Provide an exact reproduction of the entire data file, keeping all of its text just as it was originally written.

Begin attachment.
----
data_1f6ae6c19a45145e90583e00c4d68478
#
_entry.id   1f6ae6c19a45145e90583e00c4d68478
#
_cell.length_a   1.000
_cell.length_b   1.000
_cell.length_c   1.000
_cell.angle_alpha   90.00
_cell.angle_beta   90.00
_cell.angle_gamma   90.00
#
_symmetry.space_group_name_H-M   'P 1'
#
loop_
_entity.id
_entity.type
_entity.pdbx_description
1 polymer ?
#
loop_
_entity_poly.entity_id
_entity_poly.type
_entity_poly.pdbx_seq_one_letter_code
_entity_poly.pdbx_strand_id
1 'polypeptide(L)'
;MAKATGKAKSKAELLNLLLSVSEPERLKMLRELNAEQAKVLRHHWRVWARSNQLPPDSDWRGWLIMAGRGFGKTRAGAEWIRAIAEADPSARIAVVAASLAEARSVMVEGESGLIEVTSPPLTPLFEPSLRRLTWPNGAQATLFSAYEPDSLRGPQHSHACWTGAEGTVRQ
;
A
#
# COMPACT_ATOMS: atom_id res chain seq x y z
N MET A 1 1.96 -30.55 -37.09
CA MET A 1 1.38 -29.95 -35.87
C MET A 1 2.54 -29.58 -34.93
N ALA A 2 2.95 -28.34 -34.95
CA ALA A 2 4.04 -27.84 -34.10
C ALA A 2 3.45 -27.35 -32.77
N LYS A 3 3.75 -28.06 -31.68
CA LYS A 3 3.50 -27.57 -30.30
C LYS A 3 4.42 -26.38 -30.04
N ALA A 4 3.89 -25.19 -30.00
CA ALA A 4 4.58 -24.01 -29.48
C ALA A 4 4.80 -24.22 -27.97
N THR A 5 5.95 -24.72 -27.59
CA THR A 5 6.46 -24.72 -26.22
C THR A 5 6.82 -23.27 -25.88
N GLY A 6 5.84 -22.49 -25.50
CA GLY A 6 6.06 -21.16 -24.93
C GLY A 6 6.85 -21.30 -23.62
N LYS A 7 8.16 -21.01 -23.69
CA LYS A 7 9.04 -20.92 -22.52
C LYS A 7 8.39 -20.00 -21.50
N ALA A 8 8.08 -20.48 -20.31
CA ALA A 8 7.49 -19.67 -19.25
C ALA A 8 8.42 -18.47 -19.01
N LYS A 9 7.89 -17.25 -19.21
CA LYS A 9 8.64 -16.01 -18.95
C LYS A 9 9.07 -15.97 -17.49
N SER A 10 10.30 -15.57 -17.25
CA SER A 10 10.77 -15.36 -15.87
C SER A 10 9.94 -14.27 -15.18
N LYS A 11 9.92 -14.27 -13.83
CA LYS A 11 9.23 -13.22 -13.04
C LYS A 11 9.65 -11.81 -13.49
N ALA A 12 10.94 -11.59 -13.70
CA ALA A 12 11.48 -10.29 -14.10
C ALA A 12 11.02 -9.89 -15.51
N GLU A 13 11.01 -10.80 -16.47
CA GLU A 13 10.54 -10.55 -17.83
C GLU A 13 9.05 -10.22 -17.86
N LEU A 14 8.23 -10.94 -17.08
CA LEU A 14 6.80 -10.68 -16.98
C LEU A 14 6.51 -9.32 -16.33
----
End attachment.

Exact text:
data_1f6ae6c19a45145e90583e00c4d68478
#
_entry.id   1f6ae6c19a45145e90583e00c4d68478
#
_cell.length_a   1.000
_cell.length_b   1.000
_cell.length_c   1.000
_cell.angle_alpha   90.00
_cell.angle_beta   90.00
_cell.angle_gamma   90.00
#
_symmetry.space_group_name_H-M   'P 1'
#
loop_
_entity.id
_entity.type
_entity.pdbx_description
1 polymer ?
#
loop_
_entity_poly.entity_id
_entity_poly.type
_entity_poly.pdbx_seq_one_letter_code
_entity_poly.pdbx_strand_id
1 'polypeptide(L)'
;MAKATGKAKSKAELLNLLLSVSEPERLKMLRELNAEQAKVLRHHWRVWARSNQLPPDSDWRGWLIMAGRGFGKTRAGAEWIRAIAEADPSARIAVVAASLAEARSVMVEGESGLIEVTSPPLTPLFEPSLRRLTWPNGAQATLFSAYEPDSLRGPQHSHACWTGAEGTVRQ
;
A
#
# COMPACT_ATOMS: atom_id res chain seq x y z
N MET A 1 1.96 -30.55 -37.09
CA MET A 1 1.38 -29.95 -35.87
C MET A 1 2.54 -29.58 -34.93
N ALA A 2 2.95 -28.34 -34.95
CA ALA A 2 4.04 -27.84 -34.10
C ALA A 2 3.45 -27.35 -32.77
N LYS A 3 3.75 -28.06 -31.68
CA LYS A 3 3.50 -27.57 -30.30
C LYS A 3 4.42 -26.38 -30.04
N ALA A 4 3.89 -25.19 -30.00
CA ALA A 4 4.58 -24.01 -29.48
C ALA A 4 4.80 -24.22 -27.97
N THR A 5 5.95 -24.72 -27.59
CA THR A 5 6.46 -24.72 -26.22
C THR A 5 6.82 -23.27 -25.88
N GLY A 6 5.84 -22.49 -25.50
CA GLY A 6 6.06 -21.16 -24.93
C GLY A 6 6.85 -21.30 -23.62
N LYS A 7 8.16 -21.01 -23.69
CA LYS A 7 9.04 -20.92 -22.52
C LYS A 7 8.39 -20.00 -21.50
N ALA A 8 8.08 -20.48 -20.31
CA ALA A 8 7.49 -19.67 -19.25
C ALA A 8 8.42 -18.47 -19.01
N LYS A 9 7.89 -17.25 -19.21
CA LYS A 9 8.64 -16.01 -18.95
C LYS A 9 9.07 -15.97 -17.49
N SER A 10 10.30 -15.57 -17.25
CA SER A 10 10.77 -15.36 -15.87
C SER A 10 9.94 -14.27 -15.18
N LYS A 11 9.92 -14.27 -13.83
CA LYS A 11 9.23 -13.22 -13.04
C LYS A 11 9.65 -11.81 -13.49
N ALA A 12 10.94 -11.59 -13.70
CA ALA A 12 11.48 -10.29 -14.10
C ALA A 12 11.02 -9.89 -15.51
N GLU A 13 11.01 -10.80 -16.47
CA GLU A 13 10.54 -10.55 -17.83
C GLU A 13 9.05 -10.22 -17.86
N LEU A 14 8.23 -10.94 -17.08
CA LEU A 14 6.80 -10.68 -16.98
C LEU A 14 6.51 -9.32 -16.33